The Magic Café
Username:
Password:
[ Lost Password ]
  [ Forgot Username ]
The Magic Cafe Forum Index » » Oldies... but goodies! » » Most valuable book ever. (0 Likes) Printer Friendly Version

 Go to page 1~2 [Next]
x-treem
View Profile
Inner circle
1133 Posts

Profile of x-treem
That could be. I have seen various reproduced pages from an original copy but never seen an original.

The gaffed padlocks back then were nuts, if memory serves they were used to look like a bull ring was coming out of someones nose. Sort of a carne freak item.
A direct from text adaptation : The Strange Case Of Dr. Jekyll & Mr. Hyde Starring Mickey Rooney in his final role.
Myrddin
View Profile
Regular user
Belgium
107 Posts

Profile of Myrddin
Not as old as "The Discovery of Witchcraft" is the French 'trilogy': "Nouvelles Récréations Physiques et Mathématiques", 1785, which is the most valuable for me. While not protected behind a glass shield, it has an important place in my library.

Peter
Chris
View Profile
Inner circle
lybrary.com
1080 Posts

Profile of Chris
'Most valuable magic book' can be interpreted in several ways. Valuable in terms of money? Valuable in terms of contents?

"Hocus Pocus Junior" for example is very rare. Only a few copies are known to exist. "Discoverie of Witchcraft" is to my knowledge not that rare and has been reprinted several times.

For example "Physical Amusements and Diversified Experiements" from Pinetti is both very rare and a magnificent magic book with lots of great magic tricks. The Discoverie does not have a whole lot of magic in it and the things that are described are not that great in my opinion.

So my personal vote would go for the Pinetti book.

Chris Wasshuber
Lybrary.com preserving magic one book at a time.
x-treem
View Profile
Inner circle
1133 Posts

Profile of x-treem
Chris would know best, Check out his site too, it's the one I've been telling ya'll about.

X
A direct from text adaptation : The Strange Case Of Dr. Jekyll & Mr. Hyde Starring Mickey Rooney in his final role.
Carron
View Profile
Special user
UK
958 Posts

Profile of Carron
Scot's The Discoverie of Witch Craft is the most valuable book without a doubt. The Magic Circle London has an original copy in its library which I have been lucky enough to look through and touch!
TOMMY Smile
Todd Karr
View Profile
V.I.P.
Los Angeles
152 Posts

Profile of Todd Karr
Hi, everyone
Great question. There were many editions of Scot's Discoverie and they are worth a lot, but generally not as much as other books that exist in only a couple of copies, notably The Art of Jugling and Hocus Pocus Junior. Also considered by collectors as a Holy Grail is one of the four numbered bound copies of the original Annals of Conjuring published by George Johnson.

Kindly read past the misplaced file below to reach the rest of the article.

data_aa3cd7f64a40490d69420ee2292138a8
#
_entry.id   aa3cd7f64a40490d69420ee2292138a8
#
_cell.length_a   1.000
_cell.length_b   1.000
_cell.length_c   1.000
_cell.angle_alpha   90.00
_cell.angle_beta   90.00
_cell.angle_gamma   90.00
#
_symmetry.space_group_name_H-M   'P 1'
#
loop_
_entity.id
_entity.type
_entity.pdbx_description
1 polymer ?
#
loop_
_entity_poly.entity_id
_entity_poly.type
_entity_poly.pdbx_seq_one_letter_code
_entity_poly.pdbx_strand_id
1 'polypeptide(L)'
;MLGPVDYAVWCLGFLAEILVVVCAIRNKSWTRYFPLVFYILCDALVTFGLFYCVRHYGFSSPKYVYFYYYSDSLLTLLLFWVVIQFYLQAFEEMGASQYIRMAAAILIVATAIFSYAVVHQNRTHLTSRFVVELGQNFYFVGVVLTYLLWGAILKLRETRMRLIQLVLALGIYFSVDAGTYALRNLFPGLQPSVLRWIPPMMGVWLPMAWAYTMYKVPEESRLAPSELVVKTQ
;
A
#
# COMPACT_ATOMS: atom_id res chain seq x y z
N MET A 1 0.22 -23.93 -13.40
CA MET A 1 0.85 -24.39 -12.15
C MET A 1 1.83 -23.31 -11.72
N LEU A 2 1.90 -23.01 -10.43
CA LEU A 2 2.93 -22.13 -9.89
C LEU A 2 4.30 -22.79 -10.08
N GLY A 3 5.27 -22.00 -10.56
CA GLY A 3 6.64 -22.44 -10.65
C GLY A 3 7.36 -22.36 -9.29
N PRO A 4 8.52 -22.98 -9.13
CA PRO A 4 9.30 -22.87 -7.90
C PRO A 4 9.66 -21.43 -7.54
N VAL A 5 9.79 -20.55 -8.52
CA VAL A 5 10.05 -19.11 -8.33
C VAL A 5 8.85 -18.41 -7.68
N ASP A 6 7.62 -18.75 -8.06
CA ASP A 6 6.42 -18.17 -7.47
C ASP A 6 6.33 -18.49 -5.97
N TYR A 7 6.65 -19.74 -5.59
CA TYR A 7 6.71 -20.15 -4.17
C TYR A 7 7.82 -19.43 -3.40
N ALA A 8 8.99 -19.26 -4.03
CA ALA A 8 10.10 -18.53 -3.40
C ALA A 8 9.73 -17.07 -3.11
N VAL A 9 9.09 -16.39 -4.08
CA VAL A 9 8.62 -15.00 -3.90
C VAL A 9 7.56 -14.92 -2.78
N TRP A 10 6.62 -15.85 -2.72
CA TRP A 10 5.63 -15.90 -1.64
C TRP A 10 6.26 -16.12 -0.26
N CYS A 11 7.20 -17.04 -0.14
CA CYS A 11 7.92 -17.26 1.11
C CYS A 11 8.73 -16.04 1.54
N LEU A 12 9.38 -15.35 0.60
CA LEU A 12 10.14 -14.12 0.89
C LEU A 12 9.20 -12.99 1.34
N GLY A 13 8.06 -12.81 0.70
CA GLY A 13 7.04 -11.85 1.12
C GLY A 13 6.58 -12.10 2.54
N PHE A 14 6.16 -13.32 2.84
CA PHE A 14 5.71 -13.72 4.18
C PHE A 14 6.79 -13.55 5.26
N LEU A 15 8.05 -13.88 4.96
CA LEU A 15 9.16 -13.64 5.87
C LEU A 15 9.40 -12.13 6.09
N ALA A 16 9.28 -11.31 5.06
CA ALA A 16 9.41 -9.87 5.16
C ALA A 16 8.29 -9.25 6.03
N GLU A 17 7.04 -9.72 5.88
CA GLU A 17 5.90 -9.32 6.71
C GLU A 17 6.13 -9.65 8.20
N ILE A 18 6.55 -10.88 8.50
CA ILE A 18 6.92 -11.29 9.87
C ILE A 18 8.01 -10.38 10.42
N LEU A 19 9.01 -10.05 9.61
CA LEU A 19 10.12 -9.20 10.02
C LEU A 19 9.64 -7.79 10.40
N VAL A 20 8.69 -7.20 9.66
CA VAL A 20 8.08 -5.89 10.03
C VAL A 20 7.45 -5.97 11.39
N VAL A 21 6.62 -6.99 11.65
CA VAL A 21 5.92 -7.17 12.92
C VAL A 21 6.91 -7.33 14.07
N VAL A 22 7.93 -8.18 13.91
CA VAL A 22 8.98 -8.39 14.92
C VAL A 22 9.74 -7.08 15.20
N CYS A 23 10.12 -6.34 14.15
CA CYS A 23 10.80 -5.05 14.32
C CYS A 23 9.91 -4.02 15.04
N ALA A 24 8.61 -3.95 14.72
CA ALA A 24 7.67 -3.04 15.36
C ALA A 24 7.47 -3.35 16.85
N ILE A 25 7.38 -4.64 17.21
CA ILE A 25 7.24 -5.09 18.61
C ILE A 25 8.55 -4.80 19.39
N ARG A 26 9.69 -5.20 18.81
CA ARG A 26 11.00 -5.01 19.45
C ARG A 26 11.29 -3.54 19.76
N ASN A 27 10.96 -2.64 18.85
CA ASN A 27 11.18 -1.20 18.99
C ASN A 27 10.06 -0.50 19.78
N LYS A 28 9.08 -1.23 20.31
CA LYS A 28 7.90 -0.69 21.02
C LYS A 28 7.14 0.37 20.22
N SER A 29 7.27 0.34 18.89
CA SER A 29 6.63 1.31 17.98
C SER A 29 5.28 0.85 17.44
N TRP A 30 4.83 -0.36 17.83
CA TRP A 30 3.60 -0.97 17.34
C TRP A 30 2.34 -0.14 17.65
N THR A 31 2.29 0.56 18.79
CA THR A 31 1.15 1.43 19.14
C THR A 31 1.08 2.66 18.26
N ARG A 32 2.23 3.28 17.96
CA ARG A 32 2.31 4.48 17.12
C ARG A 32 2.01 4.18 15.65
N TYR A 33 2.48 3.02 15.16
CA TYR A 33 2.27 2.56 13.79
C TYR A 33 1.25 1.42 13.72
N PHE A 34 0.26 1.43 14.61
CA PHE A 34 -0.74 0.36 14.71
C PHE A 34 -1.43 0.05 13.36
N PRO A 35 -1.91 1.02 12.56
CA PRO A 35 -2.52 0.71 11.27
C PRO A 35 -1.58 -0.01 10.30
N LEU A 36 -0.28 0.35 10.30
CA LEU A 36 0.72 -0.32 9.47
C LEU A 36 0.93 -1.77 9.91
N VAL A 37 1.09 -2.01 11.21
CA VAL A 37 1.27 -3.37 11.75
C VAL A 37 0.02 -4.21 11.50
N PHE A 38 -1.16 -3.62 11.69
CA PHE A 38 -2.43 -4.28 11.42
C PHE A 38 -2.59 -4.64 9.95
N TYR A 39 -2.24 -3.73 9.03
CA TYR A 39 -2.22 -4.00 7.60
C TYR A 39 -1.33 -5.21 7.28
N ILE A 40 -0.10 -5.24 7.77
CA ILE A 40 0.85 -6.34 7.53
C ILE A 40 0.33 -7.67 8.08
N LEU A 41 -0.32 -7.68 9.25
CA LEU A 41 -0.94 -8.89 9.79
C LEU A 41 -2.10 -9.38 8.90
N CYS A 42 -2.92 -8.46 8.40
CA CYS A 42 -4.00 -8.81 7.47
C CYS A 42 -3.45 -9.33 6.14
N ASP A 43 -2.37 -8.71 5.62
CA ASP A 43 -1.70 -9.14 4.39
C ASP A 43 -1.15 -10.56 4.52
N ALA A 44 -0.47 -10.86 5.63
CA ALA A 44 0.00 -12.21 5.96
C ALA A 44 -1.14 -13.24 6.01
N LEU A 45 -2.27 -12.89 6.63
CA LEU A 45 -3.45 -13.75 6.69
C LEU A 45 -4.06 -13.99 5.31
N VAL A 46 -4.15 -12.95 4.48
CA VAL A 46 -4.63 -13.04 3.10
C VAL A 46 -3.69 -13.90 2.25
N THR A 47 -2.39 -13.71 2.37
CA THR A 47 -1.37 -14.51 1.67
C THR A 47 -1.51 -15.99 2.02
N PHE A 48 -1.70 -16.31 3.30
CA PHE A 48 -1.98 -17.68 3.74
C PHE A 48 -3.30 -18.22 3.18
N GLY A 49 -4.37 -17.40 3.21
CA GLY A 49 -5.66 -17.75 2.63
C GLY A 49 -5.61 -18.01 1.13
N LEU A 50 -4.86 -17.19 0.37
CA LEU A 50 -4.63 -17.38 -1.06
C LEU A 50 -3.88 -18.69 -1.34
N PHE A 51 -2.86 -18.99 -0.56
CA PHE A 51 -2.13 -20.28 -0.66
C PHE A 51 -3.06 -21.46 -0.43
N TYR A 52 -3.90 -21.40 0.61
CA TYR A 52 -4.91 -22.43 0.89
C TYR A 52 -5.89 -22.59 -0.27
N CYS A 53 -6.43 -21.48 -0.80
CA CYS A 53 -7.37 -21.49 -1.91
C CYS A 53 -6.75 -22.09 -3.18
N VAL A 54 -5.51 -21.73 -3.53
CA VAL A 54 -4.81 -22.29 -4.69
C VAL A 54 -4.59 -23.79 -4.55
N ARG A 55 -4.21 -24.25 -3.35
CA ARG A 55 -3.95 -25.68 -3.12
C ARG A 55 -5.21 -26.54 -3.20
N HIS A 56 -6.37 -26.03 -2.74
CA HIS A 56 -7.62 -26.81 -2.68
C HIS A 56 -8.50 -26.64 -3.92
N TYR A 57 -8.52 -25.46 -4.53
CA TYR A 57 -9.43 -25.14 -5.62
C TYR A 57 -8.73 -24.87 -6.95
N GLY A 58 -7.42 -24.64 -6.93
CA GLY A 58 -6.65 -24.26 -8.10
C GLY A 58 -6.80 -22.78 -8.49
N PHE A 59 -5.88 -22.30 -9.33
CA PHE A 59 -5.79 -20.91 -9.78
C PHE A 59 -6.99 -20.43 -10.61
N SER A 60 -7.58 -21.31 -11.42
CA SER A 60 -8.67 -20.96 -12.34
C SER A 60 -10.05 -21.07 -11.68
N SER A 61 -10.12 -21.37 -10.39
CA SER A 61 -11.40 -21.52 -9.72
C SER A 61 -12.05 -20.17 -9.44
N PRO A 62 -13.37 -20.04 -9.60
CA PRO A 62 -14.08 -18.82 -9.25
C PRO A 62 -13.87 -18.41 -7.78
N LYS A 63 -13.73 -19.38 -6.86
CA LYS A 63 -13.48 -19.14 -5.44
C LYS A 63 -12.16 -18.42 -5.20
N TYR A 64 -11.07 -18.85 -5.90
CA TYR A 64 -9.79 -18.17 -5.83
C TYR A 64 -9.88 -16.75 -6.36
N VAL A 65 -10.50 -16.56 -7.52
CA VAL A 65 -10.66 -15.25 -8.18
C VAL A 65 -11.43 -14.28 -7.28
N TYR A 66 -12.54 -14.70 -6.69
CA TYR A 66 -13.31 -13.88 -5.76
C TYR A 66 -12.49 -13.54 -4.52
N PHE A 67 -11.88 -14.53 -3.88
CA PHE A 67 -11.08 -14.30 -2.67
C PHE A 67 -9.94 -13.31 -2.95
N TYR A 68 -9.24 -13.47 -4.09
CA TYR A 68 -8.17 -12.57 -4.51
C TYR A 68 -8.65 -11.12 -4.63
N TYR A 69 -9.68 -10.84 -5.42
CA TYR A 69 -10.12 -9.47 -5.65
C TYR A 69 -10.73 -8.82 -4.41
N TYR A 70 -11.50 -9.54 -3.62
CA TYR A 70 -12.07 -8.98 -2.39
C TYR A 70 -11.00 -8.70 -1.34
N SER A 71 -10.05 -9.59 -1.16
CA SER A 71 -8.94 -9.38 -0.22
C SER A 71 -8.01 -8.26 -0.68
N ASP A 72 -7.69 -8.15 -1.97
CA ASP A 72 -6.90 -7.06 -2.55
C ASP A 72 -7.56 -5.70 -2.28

Best wishes,
Todd Karr
Magicduck
View Profile
Elite user
Washington State
484 Posts

Profile of Magicduck
Probably not the most valuable book ever but The Magic of Robert Harbin has got to be way up there. I saw someone selling a "photocopy" of that book on a site awhile back and it was up over $600.00. I have always wanted to see that book. Prior to the reprint by Kaufman, Greater Magic was a pricey book too and was off the market for many years.

quack
truthteller
View Profile
Inner circle
2586 Posts

Profile of truthteller
Scot's Discoverie is neither the rarest nor most valuable (price wise) book on magic. For example, a pristine first edition of Scot's sold in private sale for slightly over $30,000 recently. However, most first editions of this work do not realize prices that high.

Interestingly, the 3rd (I believe) edition of Scot is more desirable than the 1st as it was the one to be produced in folio size.

Ady's Candle in the dark is decidedly more rare as is the aforementioned Hocus Pocus Jr.

I personally think the Andruzzi books were some of the more interesting modern texts to realize prices of $1,000+.

The Westcar Papyrus, now there is a magic artifact that is both unique (as in one of a kind) and of considerable historical as well as financial value. Sadly, I understand, it has been lost.
m.ruetz
View Profile
Veteran user
Peoria Arizona, USA
378 Posts

Profile of m.ruetz
"The Whole Art of Legerdemain or Hocus Pocus in Peferfection" by H. Dean (1763) is one of the very early books entirely on magic. These run in the many thousands of dollars if you can find one. 200 copies were reprinted in 1983 for those interested in the contents.
MagicGizmo: Magic Articles, Classifieds, Videos, and more
http://magicgizmo.com
Rennie
View Profile
Inner circle
I think I have about
2042 Posts

Profile of Rennie
Personally "The Discovery of Witchcraft" is a book I do not think anyone would find of interest with the exception of it's value. As far as most valuable for actually using the contents I would probably say the Harbin book and second the Albo series, also have to include Greater Magic.
Rennie
The effect is the important thing, how you achieve it is not.......
rseward
View Profile
New user
50 Posts

Profile of rseward
I understand that the book “The Discovery of Witchcraft” makes mention of a manuscript on magic that pre-dates it. But no one has been able to find this manuscript, or prove that it even exists. Does anyone have any more details about this manuscript and who may have searched for it? I suspect if it is ever found it would be the most valuable book in magic.
scolman
View Profile
Elite user
Johannesburg, South Africa
436 Posts

Profile of scolman
I believe an original copy of Discoverie (1584) just went for $20,000 on Martinka.

http://www.martinka.com/martinka/auction......ID=13364